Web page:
Vacant storefronts reflect mall struggles at Chula Vista's Otay Ranch Town Center

 

 

 

Chula Vista's ‘ghost town’?

 

Shopping malls across the nation are struggling to drive commerce and attract retailers as more consumers are turning to superstores and online shopping. 

 

At the Otay Ranch Town Center in eastern Chula Vista, customers are witnessing the impact of this shift firsthand.

 

A jaunt down the well-groomed main street at the heart of the 675,000 square foot open-air mall shows at least 15 vacant stores and nothing to suggest the space will be home to another business.

 

"It’s sad, a lot has changed,” said Mary Mills, an Otay Ranch resident and mother of two.  ”For as beautiful as this mall is, it would have been nice to have some stores to bring in more people.”

 

TOYS R US EXPRESS IS ONE OF MORE NOTABLE STORES THAT VACATED OTAY RANCH TOWN CENTER

 

Mills said her family was drawn to the Otay Ranch area several years ago for all the shopping, entertainment, and restaurants that were being planned.  Now, a little over eleven years since the town center opened its doors, Mills has to drive several miles away from home to find what she needs.


 

“Everyone ventures off to Plaza Bonita and the Westfield Malls, probably because it’s more affordable," said Mills. 

 

Mills brings her 9-year-old daughter to experience the outdoor cafes, ornate water features, and the popular Farmer’s Market on Tuesday nights, but she says the mall’s retail shopping offerings are limited -- and they continue to shrink.

 

In January 2017, as news of the impending closures of REI and Anthropologie made its way through the community, 10News spoke to Otay Ranch Town Center’s general manager about the closing of some popular stores at the mall. At the time, Janet Henderson said they were looking to bring in new tenants.

 

READ: Shoppers worried about series of stores closing at Otay Ranch Town Center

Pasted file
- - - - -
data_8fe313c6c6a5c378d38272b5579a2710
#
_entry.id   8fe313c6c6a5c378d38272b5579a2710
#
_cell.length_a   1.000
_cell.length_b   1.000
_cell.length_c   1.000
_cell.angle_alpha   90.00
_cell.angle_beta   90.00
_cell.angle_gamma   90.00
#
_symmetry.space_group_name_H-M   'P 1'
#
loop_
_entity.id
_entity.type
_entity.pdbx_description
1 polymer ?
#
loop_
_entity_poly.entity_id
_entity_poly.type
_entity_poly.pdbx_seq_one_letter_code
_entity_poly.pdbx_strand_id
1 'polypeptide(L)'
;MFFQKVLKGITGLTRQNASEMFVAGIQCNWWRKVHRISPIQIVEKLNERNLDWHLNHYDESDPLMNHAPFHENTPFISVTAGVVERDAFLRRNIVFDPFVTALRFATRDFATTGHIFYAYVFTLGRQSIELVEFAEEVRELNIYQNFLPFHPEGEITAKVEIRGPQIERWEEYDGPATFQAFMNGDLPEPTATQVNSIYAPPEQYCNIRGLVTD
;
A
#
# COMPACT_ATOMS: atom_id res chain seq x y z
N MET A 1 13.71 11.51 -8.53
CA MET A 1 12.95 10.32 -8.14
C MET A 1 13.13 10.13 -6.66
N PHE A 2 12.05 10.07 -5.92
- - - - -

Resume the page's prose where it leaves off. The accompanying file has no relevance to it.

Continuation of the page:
"While we can't speak on behalf of individual tenants and their particular plans, we can say that these cycles are part of the constant evolution of retail and we are looking for creative ways to work with new and unique tenants at our center. The occupancy rate at Otay Ranch Town Center is above the national average of 90 percent,” Henderson said.

 

Fast-forward to a little over one year later and many vacant stores are being used to advertise mall businesses that are still there.

SOME TENANTS FEELING THE PINCH

 

Chula Vista residents Karina and Alex told 10News they frequently visit the mall, but not always to shop.

 

Alex added, “I like that it’s close, but I also like there’s good places to eat like Cheesecake Factory and Buffalo Wild Wings.”

 

“Lots of stores have closed around us and it makes the mall seem kind of like a ‘ghost town,’” ORTC store manager

 

But the big-name stores and popular restaurants don’t seem to be enough to help other mall shops stay afloat. Newly added to the list of closures are the most recent departures of well-known retailers See’s Candies, Toys “R” Us Express, and Champs Sports.

 

Karina did say she was shocked to see the numerous vacant storefronts, but she told 10News, “Maybe better stores will be coming, who knows?”

 

Michelle, a manager at one of the shops at ORTC, said she has seen a drop in mall shoppers coincide with the loss of REI, Anthropologie and other stores over the last year.

 

“Lots of stores have closed around us and it makes the mall seem kind of like a ‘ghost town,’” she told 10News.